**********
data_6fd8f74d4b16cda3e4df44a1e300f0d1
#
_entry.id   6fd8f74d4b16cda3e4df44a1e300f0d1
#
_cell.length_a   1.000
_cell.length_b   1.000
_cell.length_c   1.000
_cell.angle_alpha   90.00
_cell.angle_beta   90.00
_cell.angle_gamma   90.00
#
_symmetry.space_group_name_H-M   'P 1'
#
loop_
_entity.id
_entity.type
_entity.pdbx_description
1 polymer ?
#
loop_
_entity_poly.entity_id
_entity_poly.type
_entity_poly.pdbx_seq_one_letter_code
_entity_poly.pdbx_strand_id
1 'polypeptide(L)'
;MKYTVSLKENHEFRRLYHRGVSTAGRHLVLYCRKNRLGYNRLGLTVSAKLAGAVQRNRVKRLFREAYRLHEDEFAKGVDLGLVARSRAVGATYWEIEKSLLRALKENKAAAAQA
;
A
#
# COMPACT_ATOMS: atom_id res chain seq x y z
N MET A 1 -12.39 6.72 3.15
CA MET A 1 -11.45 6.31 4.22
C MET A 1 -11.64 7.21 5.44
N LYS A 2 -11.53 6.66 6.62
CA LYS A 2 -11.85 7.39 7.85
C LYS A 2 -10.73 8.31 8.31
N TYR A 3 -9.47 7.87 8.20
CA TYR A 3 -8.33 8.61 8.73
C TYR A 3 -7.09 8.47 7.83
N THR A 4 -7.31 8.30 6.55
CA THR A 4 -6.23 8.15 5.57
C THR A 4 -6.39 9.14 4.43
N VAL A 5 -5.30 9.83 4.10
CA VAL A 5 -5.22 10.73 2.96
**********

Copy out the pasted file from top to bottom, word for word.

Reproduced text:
data_6fd8f74d4b16cda3e4df44a1e300f0d1
#
_entry.id   6fd8f74d4b16cda3e4df44a1e300f0d1
#
_cell.length_a   1.000
_cell.length_b   1.000
_cell.length_c   1.000
_cell.angle_alpha   90.00
_cell.angle_beta   90.00
_cell.angle_gamma   90.00
#
_symmetry.space_group_name_H-M   'P 1'
#
loop_
_entity.id
_entity.type
_entity.pdbx_description
1 polymer ?
#
loop_
_entity_poly.entity_id
_entity_poly.type
_entity_poly.pdbx_seq_one_letter_code
_entity_poly.pdbx_strand_id
1 'polypeptide(L)'
;MKYTVSLKENHEFRRLYHRGVSTAGRHLVLYCRKNRLGYNRLGLTVSAKLAGAVQRNRVKRLFREAYRLHEDEFAKGVDLGLVARSRAVGATYWEIEKSLLRALKENKAAAAQA
;
A
#
# COMPACT_ATOMS: atom_id res chain seq x y z
N MET A 1 -12.39 6.72 3.15
CA MET A 1 -11.45 6.31 4.22
C MET A 1 -11.64 7.21 5.44
N LYS A 2 -11.53 6.66 6.62
CA LYS A 2 -11.85 7.39 7.85
C LYS A 2 -10.73 8.31 8.31
N TYR A 3 -9.47 7.87 8.20
CA TYR A 3 -8.33 8.61 8.73
C TYR A 3 -7.09 8.47 7.83
N THR A 4 -7.31 8.30 6.55
CA THR A 4 -6.23 8.15 5.57
C THR A 4 -6.39 9.14 4.43
N VAL A 5 -5.30 9.83 4.10
CA VAL A 5 -5.22 10.73 2.96